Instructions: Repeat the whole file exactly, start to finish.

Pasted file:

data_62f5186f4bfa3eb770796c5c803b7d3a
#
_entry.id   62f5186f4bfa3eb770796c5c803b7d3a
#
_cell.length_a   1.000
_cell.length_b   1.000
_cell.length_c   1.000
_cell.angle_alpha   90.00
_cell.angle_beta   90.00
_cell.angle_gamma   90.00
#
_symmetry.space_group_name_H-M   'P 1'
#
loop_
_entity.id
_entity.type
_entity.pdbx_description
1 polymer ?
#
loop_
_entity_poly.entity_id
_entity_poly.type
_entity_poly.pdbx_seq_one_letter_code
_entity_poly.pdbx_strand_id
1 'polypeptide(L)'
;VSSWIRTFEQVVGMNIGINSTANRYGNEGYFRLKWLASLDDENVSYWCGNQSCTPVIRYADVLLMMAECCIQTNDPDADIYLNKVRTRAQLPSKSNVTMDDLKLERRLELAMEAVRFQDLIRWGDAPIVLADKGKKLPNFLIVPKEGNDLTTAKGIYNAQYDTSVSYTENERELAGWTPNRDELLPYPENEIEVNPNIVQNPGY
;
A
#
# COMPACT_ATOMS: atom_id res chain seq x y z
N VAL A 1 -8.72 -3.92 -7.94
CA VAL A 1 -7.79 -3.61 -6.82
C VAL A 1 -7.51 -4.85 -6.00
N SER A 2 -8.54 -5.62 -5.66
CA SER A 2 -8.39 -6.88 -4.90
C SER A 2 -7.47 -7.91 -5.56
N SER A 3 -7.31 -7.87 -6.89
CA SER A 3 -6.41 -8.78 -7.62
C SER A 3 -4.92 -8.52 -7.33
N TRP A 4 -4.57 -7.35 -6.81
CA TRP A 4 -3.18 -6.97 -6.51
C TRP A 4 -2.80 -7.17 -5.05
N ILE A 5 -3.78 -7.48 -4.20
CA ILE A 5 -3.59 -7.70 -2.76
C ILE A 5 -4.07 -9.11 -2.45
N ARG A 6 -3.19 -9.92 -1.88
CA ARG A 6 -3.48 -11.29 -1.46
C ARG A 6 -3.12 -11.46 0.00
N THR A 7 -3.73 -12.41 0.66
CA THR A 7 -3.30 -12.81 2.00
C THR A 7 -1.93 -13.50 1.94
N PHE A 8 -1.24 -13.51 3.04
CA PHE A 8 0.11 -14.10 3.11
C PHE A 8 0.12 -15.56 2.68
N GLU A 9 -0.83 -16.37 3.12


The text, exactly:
data_62f5186f4bfa3eb770796c5c803b7d3a
#
_entry.id   62f5186f4bfa3eb770796c5c803b7d3a
#
_cell.length_a   1.000
_cell.length_b   1.000
_cell.length_c   1.000
_cell.angle_alpha   90.00
_cell.angle_beta   90.00
_cell.angle_gamma   90.00
#
_symmetry.space_group_name_H-M   'P 1'
#
loop_
_entity.id
_entity.type
_entity.pdbx_description
1 polymer ?
#
loop_
_entity_poly.entity_id
_entity_poly.type
_entity_poly.pdbx_seq_one_letter_code
_entity_poly.pdbx_strand_id
1 'polypeptide(L)'
;VSSWIRTFEQVVGMNIGINSTANRYGNEGYFRLKWLASLDDENVSYWCGNQSCTPVIRYADVLLMMAECCIQTNDPDADIYLNKVRTRAQLPSKSNVTMDDLKLERRLELAMEAVRFQDLIRWGDAPIVLADKGKKLPNFLIVPKEGNDLTTAKGIYNAQYDTSVSYTENERELAGWTPNRDELLPYPENEIEVNPNIVQNPGY
;
A
#
# COMPACT_ATOMS: atom_id res chain seq x y z
N VAL A 1 -8.72 -3.92 -7.94
CA VAL A 1 -7.79 -3.61 -6.82
C VAL A 1 -7.51 -4.85 -6.00
N SER A 2 -8.54 -5.62 -5.66
CA SER A 2 -8.39 -6.88 -4.90
C SER A 2 -7.47 -7.91 -5.56
N SER A 3 -7.31 -7.87 -6.89
CA SER A 3 -6.41 -8.78 -7.62
C SER A 3 -4.92 -8.52 -7.33
N TRP A 4 -4.57 -7.35 -6.81
CA TRP A 4 -3.18 -6.97 -6.51
C TRP A 4 -2.80 -7.17 -5.05
N ILE A 5 -3.78 -7.48 -4.20
CA ILE A 5 -3.59 -7.70 -2.76
C ILE A 5 -4.07 -9.11 -2.45
N ARG A 6 -3.19 -9.92 -1.88
CA ARG A 6 -3.48 -11.29 -1.46
C ARG A 6 -3.12 -11.46 0.00
N THR A 7 -3.73 -12.41 0.66
CA THR A 7 -3.30 -12.81 2.00
C THR A 7 -1.93 -13.50 1.94
N PHE A 8 -1.24 -13.51 3.04
CA PHE A 8 0.11 -14.10 3.11
C PHE A 8 0.12 -15.56 2.68
N GLU A 9 -0.83 -16.37 3.12